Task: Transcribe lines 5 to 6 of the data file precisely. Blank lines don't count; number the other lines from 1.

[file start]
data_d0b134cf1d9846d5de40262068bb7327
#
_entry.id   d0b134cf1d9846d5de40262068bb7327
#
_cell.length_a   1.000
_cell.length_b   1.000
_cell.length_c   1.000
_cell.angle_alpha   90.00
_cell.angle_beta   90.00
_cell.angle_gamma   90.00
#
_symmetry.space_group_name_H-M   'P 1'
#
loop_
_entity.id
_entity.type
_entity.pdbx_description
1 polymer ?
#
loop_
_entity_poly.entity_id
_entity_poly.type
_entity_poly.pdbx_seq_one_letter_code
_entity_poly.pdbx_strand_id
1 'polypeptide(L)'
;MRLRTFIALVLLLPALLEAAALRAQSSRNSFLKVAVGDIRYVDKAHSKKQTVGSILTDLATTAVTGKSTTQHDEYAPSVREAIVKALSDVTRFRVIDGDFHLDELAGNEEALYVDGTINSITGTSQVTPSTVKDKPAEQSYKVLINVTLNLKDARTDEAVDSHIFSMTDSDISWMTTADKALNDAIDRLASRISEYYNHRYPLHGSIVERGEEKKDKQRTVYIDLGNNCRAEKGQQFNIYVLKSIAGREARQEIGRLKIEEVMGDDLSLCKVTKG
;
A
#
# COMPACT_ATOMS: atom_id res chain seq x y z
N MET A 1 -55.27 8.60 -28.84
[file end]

_cell.length_a   1.000
_cell.length_b   1.000